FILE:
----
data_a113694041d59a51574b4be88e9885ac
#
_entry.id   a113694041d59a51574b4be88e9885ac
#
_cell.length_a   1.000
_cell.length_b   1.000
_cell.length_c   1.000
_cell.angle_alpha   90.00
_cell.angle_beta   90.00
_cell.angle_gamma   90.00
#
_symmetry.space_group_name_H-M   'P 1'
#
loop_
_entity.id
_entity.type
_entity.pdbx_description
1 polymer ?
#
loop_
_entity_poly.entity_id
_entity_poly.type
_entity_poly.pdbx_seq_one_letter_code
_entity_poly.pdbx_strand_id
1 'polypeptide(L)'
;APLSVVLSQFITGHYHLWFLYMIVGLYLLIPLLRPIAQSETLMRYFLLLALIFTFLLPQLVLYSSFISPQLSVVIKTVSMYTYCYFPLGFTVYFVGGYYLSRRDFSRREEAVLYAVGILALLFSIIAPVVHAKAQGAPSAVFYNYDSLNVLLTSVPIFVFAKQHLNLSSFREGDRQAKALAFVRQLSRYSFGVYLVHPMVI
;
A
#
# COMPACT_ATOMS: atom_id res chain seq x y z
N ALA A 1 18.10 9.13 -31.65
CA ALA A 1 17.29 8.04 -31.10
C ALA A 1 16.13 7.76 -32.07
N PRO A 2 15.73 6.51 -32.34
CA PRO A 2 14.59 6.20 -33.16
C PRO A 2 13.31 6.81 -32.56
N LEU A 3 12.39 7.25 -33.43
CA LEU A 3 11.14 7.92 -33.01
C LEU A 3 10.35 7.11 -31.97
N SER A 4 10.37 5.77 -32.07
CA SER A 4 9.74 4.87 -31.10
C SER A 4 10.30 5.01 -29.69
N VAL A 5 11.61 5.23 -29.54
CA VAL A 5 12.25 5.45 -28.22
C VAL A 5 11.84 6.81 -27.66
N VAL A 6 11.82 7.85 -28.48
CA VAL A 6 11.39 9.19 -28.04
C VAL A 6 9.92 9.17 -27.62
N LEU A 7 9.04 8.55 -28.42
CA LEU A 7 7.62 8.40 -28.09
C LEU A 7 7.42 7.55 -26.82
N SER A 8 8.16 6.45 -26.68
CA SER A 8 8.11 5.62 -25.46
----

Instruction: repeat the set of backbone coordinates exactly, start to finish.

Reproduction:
data_a113694041d59a51574b4be88e9885ac
#
_entry.id   a113694041d59a51574b4be88e9885ac
#
_cell.length_a   1.000
_cell.length_b   1.000
_cell.length_c   1.000
_cell.angle_alpha   90.00
_cell.angle_beta   90.00
_cell.angle_gamma   90.00
#
_symmetry.space_group_name_H-M   'P 1'
#
loop_
_entity.id
_entity.type
_entity.pdbx_description
1 polymer ?
#
loop_
_entity_poly.entity_id
_entity_poly.type
_entity_poly.pdbx_seq_one_letter_code
_entity_poly.pdbx_strand_id
1 'polypeptide(L)'
;APLSVVLSQFITGHYHLWFLYMIVGLYLLIPLLRPIAQSETLMRYFLLLALIFTFLLPQLVLYSSFISPQLSVVIKTVSMYTYCYFPLGFTVYFVGGYYLSRRDFSRREEAVLYAVGILALLFSIIAPVVHAKAQGAPSAVFYNYDSLNVLLTSVPIFVFAKQHLNLSSFREGDRQAKALAFVRQLSRYSFGVYLVHPMVI
;
A
#
# COMPACT_ATOMS: atom_id res chain seq x y z
N ALA A 1 18.10 9.13 -31.65
CA ALA A 1 17.29 8.04 -31.10
C ALA A 1 16.13 7.76 -32.07
N PRO A 2 15.73 6.51 -32.34
CA PRO A 2 14.59 6.20 -33.16
C PRO A 2 13.31 6.81 -32.56
N LEU A 3 12.39 7.25 -33.43
CA LEU A 3 11.14 7.92 -33.01
C LEU A 3 10.35 7.11 -31.97
N SER A 4 10.37 5.77 -32.07
CA SER A 4 9.74 4.87 -31.10
C SER A 4 10.30 5.01 -29.69
N VAL A 5 11.61 5.23 -29.54
CA VAL A 5 12.25 5.45 -28.22
C VAL A 5 11.84 6.81 -27.66
N VAL A 6 11.82 7.85 -28.48
CA VAL A 6 11.39 9.19 -28.04
C VAL A 6 9.92 9.17 -27.62
N LEU A 7 9.04 8.55 -28.42
CA LEU A 7 7.62 8.40 -28.09
C LEU A 7 7.42 7.55 -26.82
N SER A 8 8.16 6.45 -26.68
CA SER A 8 8.11 5.62 -25.46